Google Chrome is getting ready to roll out a security feature that will prevent “insecure” downloads via HTTP as HTTPS has spread more widely on the internet.
As more websites handle user data on a daily basis, HTTPS encryption has essentially replaced the earlier requirement that only privacy-sensitive websites, like banks, be secured with it. Google has been enhancing Chrome’s security features over the past few years in an effort to promote the adoption of HTTPS connections whenever possible.
The address bar of the browser now prominently displays “Not Secure” next to any older HTTP website. Additionally, Chrome by default prevents secure websites from giving insecure downloads or using insecure web forms. Mixed content refers to this fusion of secure and insecure components.
In Chrome’s security settings, the business more recently added a checkbox for “Always use secure connections.” By enabling this, you’re instructing Chrome to try to “upgrade” to HTTPS versions of websites if you inadvertently access an insecure one. If a secure version isn’t available, a warning message appears on the screen and asks you if you want to proceed.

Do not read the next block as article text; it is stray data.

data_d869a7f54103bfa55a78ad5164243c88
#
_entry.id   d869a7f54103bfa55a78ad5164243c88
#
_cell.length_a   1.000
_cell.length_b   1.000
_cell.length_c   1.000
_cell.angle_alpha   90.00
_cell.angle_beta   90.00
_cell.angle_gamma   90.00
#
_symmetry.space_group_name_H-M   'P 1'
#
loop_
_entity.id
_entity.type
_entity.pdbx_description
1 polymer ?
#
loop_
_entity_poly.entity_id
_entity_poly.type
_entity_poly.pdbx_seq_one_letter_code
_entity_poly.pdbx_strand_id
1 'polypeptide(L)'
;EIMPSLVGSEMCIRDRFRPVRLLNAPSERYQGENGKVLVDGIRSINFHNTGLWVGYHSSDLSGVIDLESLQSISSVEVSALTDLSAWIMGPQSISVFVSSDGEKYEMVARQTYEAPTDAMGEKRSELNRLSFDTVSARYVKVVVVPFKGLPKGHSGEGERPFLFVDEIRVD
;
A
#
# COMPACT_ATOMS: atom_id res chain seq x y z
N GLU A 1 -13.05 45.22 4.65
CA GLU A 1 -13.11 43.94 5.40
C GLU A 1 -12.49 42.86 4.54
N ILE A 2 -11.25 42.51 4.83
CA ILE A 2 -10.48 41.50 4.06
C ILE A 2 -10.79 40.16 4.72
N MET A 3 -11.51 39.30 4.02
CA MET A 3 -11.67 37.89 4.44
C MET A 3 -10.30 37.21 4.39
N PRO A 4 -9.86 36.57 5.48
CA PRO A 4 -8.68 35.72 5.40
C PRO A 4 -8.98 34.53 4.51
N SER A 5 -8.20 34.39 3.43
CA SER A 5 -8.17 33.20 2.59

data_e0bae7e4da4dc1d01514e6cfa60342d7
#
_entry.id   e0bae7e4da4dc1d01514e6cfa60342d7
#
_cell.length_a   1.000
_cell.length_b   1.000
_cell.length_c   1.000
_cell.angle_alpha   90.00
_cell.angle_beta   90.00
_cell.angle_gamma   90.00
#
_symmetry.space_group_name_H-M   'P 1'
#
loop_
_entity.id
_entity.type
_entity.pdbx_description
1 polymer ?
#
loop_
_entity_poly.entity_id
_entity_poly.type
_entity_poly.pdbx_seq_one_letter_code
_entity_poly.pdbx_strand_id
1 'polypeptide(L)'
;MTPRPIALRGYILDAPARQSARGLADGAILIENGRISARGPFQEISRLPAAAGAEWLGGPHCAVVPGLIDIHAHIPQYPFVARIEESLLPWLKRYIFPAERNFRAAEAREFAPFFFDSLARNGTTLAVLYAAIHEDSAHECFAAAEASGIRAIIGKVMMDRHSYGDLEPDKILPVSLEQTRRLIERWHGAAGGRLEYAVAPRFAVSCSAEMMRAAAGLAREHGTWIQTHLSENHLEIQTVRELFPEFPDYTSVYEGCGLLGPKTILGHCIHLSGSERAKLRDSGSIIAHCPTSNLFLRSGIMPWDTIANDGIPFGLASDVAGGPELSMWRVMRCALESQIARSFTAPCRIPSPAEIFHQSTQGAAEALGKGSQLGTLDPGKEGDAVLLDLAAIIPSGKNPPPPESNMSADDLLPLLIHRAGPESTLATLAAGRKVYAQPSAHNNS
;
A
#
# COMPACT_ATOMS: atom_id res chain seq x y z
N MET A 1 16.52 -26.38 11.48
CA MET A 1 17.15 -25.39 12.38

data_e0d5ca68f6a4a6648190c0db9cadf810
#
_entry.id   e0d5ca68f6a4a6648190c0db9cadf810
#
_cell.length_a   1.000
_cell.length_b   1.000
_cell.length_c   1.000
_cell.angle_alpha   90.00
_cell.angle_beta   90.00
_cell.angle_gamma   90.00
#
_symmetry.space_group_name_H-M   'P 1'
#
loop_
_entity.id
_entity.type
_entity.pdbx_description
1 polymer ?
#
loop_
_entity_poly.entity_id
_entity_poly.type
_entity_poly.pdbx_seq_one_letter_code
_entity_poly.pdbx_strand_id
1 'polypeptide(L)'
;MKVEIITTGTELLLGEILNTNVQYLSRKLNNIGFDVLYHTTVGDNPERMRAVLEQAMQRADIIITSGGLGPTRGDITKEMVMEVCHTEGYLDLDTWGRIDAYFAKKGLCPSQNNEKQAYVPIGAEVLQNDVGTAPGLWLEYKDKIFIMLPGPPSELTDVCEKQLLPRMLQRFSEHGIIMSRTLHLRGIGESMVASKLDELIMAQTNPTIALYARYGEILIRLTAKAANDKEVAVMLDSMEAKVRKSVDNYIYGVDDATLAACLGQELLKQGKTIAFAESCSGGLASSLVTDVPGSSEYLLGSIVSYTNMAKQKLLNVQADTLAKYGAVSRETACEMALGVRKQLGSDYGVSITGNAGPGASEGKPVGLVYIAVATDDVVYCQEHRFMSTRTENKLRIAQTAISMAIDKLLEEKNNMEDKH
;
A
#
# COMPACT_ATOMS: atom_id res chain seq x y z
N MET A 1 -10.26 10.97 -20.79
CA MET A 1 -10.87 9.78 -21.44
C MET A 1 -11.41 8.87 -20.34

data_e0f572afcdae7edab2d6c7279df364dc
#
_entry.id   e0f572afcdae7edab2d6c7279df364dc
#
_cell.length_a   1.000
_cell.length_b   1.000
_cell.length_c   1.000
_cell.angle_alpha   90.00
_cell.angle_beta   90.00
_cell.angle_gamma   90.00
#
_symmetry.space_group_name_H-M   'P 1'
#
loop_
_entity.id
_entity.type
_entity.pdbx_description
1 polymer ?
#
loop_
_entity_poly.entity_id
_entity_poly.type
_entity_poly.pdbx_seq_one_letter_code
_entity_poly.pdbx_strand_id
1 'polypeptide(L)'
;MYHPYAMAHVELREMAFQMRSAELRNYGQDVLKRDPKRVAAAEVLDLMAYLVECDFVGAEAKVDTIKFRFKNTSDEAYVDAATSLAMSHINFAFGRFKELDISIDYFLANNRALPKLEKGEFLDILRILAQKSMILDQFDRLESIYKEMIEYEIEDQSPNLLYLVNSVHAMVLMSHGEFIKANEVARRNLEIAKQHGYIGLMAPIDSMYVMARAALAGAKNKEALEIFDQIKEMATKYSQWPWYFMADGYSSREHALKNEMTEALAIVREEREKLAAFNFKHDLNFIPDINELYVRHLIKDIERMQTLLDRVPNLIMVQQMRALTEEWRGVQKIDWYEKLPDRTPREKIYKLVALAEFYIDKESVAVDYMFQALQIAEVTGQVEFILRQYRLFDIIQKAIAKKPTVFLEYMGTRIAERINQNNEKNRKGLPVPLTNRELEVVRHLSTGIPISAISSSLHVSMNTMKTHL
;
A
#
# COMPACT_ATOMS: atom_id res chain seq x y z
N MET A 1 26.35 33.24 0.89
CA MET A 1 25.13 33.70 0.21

According to a recent code update and description, Google intends to extend that toggle to shield Chrome users from all potentially unsafe HTTP downloads. Prohibiting downloads from all connections, including those connected to dangerous websites, goes beyond the already-existing precautions against mixed content downloads.
For instance, Google Chrome would stop the download as unsafe if you clicked an HTTPS download link and it redirected you to an insecure HTTP site before concluding with an HTTPS connection. Similarly to this, Chrome will prevent any downloads coming from a website that is only accessible by HTTP while you are browsing it.
However, you will be able to get around the block, just like you can with Chrome’s other methods of preventing insecure downloads and websites. In that sense, it serves less as an actual barrier to users accessing potentially dangerous areas of the internet and more as a loud warning to make sure you know what you’re doing.
This new setting to prevent unsafe HTTP downloads will first be hidden behind a Chrome flag. However, it will eventually be accessible via the “Always utilize secure connections” checkbox.
Since the feature is still under development, it probably won’t be available for wider testing until Chrome 111, which is scheduled to ship in March 2023, while a complete launch is more likely to occur later in the year.